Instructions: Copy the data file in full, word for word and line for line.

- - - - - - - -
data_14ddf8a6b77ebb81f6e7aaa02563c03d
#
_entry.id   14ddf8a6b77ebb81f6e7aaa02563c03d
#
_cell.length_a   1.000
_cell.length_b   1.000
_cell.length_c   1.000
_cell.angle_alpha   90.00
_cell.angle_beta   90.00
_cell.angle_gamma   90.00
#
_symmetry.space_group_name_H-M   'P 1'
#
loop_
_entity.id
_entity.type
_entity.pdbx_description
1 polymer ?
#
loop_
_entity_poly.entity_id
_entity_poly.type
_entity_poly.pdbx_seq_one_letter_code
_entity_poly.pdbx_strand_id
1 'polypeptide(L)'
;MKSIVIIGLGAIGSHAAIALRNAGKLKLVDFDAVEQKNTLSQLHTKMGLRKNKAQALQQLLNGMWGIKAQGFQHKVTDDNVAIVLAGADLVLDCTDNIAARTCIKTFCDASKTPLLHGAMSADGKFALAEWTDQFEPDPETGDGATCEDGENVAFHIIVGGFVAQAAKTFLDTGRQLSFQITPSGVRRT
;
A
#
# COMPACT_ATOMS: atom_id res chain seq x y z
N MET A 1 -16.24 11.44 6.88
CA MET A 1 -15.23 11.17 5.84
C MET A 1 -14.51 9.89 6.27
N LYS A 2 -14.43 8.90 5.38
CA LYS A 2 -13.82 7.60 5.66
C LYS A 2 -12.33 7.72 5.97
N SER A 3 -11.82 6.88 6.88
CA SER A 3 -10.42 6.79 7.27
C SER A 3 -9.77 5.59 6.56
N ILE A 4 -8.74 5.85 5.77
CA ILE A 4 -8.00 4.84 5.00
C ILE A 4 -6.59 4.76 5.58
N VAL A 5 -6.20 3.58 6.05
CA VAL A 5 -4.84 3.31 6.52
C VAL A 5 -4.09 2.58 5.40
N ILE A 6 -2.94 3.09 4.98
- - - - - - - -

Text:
data_14ddf8a6b77ebb81f6e7aaa02563c03d
#
_entry.id   14ddf8a6b77ebb81f6e7aaa02563c03d
#
_cell.length_a   1.000
_cell.length_b   1.000
_cell.length_c   1.000
_cell.angle_alpha   90.00
_cell.angle_beta   90.00
_cell.angle_gamma   90.00
#
_symmetry.space_group_name_H-M   'P 1'
#
loop_
_entity.id
_entity.type
_entity.pdbx_description
1 polymer ?
#
loop_
_entity_poly.entity_id
_entity_poly.type
_entity_poly.pdbx_seq_one_letter_code
_entity_poly.pdbx_strand_id
1 'polypeptide(L)'
;MKSIVIIGLGAIGSHAAIALRNAGKLKLVDFDAVEQKNTLSQLHTKMGLRKNKAQALQQLLNGMWGIKAQGFQHKVTDDNVAIVLAGADLVLDCTDNIAARTCIKTFCDASKTPLLHGAMSADGKFALAEWTDQFEPDPETGDGATCEDGENVAFHIIVGGFVAQAAKTFLDTGRQLSFQITPSGVRRT
;
A
#
# COMPACT_ATOMS: atom_id res chain seq x y z
N MET A 1 -16.24 11.44 6.88
CA MET A 1 -15.23 11.17 5.84
C MET A 1 -14.51 9.89 6.27
N LYS A 2 -14.43 8.90 5.38
CA LYS A 2 -13.82 7.60 5.66
C LYS A 2 -12.33 7.72 5.97
N SER A 3 -11.82 6.88 6.88
CA SER A 3 -10.42 6.79 7.27
C SER A 3 -9.77 5.59 6.56
N ILE A 4 -8.74 5.85 5.77
CA ILE A 4 -8.00 4.84 5.00
C ILE A 4 -6.59 4.76 5.58
N VAL A 5 -6.20 3.58 6.05
CA VAL A 5 -4.84 3.31 6.52
C VAL A 5 -4.09 2.58 5.40
N ILE A 6 -2.94 3.09 4.98